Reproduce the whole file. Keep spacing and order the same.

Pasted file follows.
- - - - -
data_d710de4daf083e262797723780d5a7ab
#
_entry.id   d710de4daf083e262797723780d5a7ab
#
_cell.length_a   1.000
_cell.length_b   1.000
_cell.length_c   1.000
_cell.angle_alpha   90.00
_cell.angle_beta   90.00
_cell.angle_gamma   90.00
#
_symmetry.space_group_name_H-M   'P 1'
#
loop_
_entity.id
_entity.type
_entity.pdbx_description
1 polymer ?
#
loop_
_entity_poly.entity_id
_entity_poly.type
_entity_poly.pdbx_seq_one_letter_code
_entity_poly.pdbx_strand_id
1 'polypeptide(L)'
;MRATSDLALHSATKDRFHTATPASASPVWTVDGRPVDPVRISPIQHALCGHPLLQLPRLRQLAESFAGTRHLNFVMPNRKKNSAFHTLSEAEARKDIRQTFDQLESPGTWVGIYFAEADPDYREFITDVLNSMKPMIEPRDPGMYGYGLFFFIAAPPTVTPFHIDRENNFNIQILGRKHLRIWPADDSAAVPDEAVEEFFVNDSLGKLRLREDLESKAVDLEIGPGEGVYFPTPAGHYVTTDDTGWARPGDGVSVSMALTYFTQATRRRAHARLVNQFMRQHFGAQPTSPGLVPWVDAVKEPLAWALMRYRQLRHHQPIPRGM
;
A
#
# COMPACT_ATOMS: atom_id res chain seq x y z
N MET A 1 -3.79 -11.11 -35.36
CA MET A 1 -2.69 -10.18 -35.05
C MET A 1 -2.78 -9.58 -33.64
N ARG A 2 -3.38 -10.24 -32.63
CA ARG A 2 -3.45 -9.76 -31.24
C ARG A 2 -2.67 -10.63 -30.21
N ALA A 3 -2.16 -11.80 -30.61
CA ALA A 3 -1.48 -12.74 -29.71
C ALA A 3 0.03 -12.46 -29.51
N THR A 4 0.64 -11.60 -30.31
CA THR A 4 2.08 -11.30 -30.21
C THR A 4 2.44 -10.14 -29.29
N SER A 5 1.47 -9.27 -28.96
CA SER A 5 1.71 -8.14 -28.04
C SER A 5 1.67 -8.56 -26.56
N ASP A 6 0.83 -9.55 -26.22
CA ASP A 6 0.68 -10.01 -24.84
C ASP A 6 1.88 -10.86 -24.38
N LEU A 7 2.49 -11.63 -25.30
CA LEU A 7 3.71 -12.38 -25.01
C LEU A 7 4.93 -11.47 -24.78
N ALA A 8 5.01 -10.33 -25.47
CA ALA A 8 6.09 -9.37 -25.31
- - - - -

data_d710de4daf083e262797723780d5a7ab
#
_entry.id   d710de4daf083e262797723780d5a7ab
#
_cell.length_a   1.000
_cell.length_b   1.000
_cell.length_c   1.000
_cell.angle_alpha   90.00
_cell.angle_beta   90.00
_cell.angle_gamma   90.00
#
_symmetry.space_group_name_H-M   'P 1'
#
loop_
_entity.id
_entity.type
_entity.pdbx_description
1 polymer ?
#
loop_
_entity_poly.entity_id
_entity_poly.type
_entity_poly.pdbx_seq_one_letter_code
_entity_poly.pdbx_strand_id
1 'polypeptide(L)'
;MRATSDLALHSATKDRFHTATPASASPVWTVDGRPVDPVRISPIQHALCGHPLLQLPRLRQLAESFAGTRHLNFVMPNRKKNSAFHTLSEAEARKDIRQTFDQLESPGTWVGIYFAEADPDYREFITDVLNSMKPMIEPRDPGMYGYGLFFFIAAPPTVTPFHIDRENNFNIQILGRKHLRIWPADDSAAVPDEAVEEFFVNDSLGKLRLREDLESKAVDLEIGPGEGVYFPTPAGHYVTTDDTGWARPGDGVSVSMALTYFTQATRRRAHARLVNQFMRQHFGAQPTSPGLVPWVDAVKEPLAWALMRYRQLRHHQPIPRGM
;
A
#
# COMPACT_ATOMS: atom_id res chain seq x y z
N MET A 1 -3.79 -11.11 -35.36
CA MET A 1 -2.69 -10.18 -35.05
C MET A 1 -2.78 -9.58 -33.64
N ARG A 2 -3.38 -10.24 -32.63
CA ARG A 2 -3.45 -9.76 -31.24
C ARG A 2 -2.67 -10.63 -30.21
N ALA A 3 -2.16 -11.80 -30.61
CA ALA A 3 -1.48 -12.74 -29.71
C ALA A 3 0.03 -12.46 -29.51
N THR A 4 0.64 -11.60 -30.31
CA THR A 4 2.08 -11.30 -30.21
C THR A 4 2.44 -10.14 -29.29
N SER A 5 1.47 -9.27 -28.96
CA SER A 5 1.71 -8.14 -28.04
C SER A 5 1.67 -8.56 -26.56
N ASP A 6 0.83 -9.55 -26.22
CA ASP A 6 0.68 -10.01 -24.84
C ASP A 6 1.88 -10.86 -24.38
N LEU A 7 2.49 -11.63 -25.30
CA LEU A 7 3.71 -12.38 -25.01
C LEU A 7 4.93 -11.47 -24.78
N ALA A 8 5.01 -10.33 -25.47
CA ALA A 8 6.09 -9.37 -25.31